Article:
There are two probable reasons for Gene selecting WWII as the "moment in history against which he measures all else".
First, this war was an incredibly important event in the 20th century - probably the single most important "event" of the modern era. WWII effectively determined the shape of the world economy from 1945 to the present while also essentially ending the practice of colonialism-by-occupation. Women were brought into the work force in the U.S.A. and in England as a result of war needs. Nuclear power became possible due to war research. Capitalism became the dominant national-economic mode globally. For these reasons and others WWII was an event of huge impact and proportions.
Second, this novel is a coming-of-age story. Gene is involved in a process of exploring and establishing his identity. The reader follows Gene and his friends from the last definitive days of childhood (playing games during the summer session before becoming a high school senior) to the brink of adult life (when Finny dies and Gene realizes that he must accept his guilt over Finny's injury and death and move into the world bearing that burden). Until they went to war, the boys at Devon would be just that - boys.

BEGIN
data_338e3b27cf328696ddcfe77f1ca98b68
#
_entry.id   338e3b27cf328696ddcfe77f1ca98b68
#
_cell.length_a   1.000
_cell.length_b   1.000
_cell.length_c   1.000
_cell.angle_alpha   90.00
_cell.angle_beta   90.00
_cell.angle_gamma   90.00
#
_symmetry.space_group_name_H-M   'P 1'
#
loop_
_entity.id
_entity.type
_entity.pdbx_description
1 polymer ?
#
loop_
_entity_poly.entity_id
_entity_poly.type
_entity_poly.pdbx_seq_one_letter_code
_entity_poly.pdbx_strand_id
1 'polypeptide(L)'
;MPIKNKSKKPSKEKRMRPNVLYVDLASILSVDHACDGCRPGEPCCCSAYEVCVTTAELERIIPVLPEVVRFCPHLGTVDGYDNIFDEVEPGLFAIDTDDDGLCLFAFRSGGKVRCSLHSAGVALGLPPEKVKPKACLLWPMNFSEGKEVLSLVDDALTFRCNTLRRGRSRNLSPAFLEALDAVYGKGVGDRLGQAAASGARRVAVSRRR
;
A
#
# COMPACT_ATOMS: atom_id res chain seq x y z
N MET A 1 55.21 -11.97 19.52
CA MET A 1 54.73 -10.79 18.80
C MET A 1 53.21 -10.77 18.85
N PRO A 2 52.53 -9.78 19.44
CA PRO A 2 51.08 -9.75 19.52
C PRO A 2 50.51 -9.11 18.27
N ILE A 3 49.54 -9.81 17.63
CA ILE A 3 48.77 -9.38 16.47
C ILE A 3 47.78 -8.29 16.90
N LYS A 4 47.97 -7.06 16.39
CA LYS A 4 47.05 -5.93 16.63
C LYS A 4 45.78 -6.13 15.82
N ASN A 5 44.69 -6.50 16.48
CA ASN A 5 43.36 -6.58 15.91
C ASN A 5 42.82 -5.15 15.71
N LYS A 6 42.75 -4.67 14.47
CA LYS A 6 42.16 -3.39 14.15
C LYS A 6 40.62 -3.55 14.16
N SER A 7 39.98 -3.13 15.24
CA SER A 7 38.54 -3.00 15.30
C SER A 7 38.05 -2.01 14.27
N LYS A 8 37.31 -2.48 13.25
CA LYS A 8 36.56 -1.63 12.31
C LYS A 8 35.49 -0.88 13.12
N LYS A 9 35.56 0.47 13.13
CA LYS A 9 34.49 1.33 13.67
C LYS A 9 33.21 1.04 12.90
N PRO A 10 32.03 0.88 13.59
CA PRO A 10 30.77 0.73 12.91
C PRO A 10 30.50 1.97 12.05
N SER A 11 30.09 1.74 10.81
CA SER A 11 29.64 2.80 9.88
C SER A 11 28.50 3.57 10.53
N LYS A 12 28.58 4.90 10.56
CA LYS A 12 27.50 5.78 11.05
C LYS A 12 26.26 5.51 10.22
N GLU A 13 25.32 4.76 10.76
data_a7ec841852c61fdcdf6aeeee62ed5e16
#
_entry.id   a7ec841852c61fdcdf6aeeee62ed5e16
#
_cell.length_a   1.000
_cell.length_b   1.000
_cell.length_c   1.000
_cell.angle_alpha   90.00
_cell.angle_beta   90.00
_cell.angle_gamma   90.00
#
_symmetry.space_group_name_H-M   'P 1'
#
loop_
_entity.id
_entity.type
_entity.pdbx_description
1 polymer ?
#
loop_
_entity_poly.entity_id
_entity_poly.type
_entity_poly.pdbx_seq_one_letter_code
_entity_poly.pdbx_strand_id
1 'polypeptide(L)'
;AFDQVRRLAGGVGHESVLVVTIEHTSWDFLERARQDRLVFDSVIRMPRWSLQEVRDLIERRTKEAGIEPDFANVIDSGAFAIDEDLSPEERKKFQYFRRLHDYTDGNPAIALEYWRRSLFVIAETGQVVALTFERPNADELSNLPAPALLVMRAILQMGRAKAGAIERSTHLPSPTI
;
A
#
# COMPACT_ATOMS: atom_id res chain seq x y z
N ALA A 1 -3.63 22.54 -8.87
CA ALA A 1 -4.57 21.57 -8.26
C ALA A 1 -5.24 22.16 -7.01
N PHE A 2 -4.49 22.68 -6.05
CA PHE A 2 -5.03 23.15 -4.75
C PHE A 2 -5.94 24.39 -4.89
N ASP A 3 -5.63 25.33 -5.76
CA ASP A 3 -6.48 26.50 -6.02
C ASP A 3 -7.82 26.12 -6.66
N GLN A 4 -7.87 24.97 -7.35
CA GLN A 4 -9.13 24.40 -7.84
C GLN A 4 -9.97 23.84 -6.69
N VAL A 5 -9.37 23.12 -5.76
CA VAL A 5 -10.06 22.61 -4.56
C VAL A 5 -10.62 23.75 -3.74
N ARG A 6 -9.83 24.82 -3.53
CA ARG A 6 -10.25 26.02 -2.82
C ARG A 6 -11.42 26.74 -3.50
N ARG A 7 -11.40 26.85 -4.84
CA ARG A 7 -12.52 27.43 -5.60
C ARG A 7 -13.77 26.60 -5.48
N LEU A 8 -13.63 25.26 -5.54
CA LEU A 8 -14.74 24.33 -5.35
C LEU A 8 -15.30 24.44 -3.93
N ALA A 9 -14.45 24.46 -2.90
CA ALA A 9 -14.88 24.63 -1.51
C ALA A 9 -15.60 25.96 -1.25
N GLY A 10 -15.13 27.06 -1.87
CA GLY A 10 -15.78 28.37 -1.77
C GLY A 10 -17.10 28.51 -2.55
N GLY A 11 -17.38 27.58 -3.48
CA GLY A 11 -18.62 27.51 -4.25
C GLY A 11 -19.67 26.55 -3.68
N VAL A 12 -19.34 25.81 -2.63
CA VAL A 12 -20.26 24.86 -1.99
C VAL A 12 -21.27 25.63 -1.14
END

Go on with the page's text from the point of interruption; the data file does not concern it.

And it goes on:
They were carefree, and the older men (all too knowledgeable about the straining effects of war) admired these students’ situation: Gene, Finny, Brinker, and the others were all young men on the brink of going off to war but still inhabited a pocket of time in which they could live joyfully. (eNotes/Masterplots)
The war represents, symbolically, "the world" at large and stands as the ultimate test of character. Thus it is the natural backdrop for Gene's story wherein his character is repeatedly tested and where he finally realizes that he will have to make his own "separate peace" with himself.
To make this into an analogy: as WWII changed the world, so is Gene also changed by his last year at Devon.